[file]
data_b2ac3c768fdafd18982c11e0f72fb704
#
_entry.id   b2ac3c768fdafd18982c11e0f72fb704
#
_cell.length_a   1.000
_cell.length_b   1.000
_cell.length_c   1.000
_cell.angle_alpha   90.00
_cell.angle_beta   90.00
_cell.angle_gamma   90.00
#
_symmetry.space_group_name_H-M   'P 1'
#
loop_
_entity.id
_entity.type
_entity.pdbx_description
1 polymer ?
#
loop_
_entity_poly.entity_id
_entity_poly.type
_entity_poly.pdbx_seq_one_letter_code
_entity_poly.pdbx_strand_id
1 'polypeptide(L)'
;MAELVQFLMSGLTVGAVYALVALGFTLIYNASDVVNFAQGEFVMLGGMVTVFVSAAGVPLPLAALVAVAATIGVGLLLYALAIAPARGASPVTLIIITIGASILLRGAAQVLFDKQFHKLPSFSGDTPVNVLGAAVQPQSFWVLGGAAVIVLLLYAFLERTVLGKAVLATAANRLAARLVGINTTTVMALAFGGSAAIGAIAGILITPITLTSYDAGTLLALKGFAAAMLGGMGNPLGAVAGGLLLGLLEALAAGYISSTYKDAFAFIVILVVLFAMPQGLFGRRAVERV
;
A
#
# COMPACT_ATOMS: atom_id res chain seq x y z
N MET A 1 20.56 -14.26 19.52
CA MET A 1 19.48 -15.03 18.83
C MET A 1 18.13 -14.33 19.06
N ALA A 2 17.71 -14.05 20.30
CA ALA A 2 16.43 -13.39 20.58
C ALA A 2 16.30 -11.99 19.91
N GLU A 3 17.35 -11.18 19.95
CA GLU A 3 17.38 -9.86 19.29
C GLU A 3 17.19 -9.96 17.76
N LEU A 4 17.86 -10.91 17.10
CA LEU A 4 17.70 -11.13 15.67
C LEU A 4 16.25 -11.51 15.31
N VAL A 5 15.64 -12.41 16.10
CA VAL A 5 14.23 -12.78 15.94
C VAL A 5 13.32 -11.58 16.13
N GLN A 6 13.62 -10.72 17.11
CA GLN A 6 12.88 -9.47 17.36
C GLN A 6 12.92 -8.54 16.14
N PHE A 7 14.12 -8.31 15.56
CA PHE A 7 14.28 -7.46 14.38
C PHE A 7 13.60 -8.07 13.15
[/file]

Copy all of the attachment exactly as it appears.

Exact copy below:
data_b2ac3c768fdafd18982c11e0f72fb704
#
_entry.id   b2ac3c768fdafd18982c11e0f72fb704
#
_cell.length_a   1.000
_cell.length_b   1.000
_cell.length_c   1.000
_cell.angle_alpha   90.00
_cell.angle_beta   90.00
_cell.angle_gamma   90.00
#
_symmetry.space_group_name_H-M   'P 1'
#
loop_
_entity.id
_entity.type
_entity.pdbx_description
1 polymer ?
#
loop_
_entity_poly.entity_id
_entity_poly.type
_entity_poly.pdbx_seq_one_letter_code
_entity_poly.pdbx_strand_id
1 'polypeptide(L)'
;MAELVQFLMSGLTVGAVYALVALGFTLIYNASDVVNFAQGEFVMLGGMVTVFVSAAGVPLPLAALVAVAATIGVGLLLYALAIAPARGASPVTLIIITIGASILLRGAAQVLFDKQFHKLPSFSGDTPVNVLGAAVQPQSFWVLGGAAVIVLLLYAFLERTVLGKAVLATAANRLAARLVGINTTTVMALAFGGSAAIGAIAGILITPITLTSYDAGTLLALKGFAAAMLGGMGNPLGAVAGGLLLGLLEALAAGYISSTYKDAFAFIVILVVLFAMPQGLFGRRAVERV
;
A
#
# COMPACT_ATOMS: atom_id res chain seq x y z
N MET A 1 20.56 -14.26 19.52
CA MET A 1 19.48 -15.03 18.83
C MET A 1 18.13 -14.33 19.06
N ALA A 2 17.71 -14.05 20.30
CA ALA A 2 16.43 -13.39 20.58
C ALA A 2 16.30 -11.99 19.91
N GLU A 3 17.35 -11.18 19.95
CA GLU A 3 17.38 -9.86 19.29
C GLU A 3 17.19 -9.96 17.76
N LEU A 4 17.86 -10.91 17.10
CA LEU A 4 17.70 -11.13 15.67
C LEU A 4 16.25 -11.51 15.31
N VAL A 5 15.64 -12.41 16.10
CA VAL A 5 14.23 -12.78 15.94
C VAL A 5 13.32 -11.58 16.13
N GLN A 6 13.62 -10.72 17.11
CA GLN A 6 12.88 -9.47 17.36
C GLN A 6 12.92 -8.54 16.14
N PHE A 7 14.12 -8.31 15.56
CA PHE A 7 14.28 -7.46 14.38
C PHE A 7 13.60 -8.07 13.15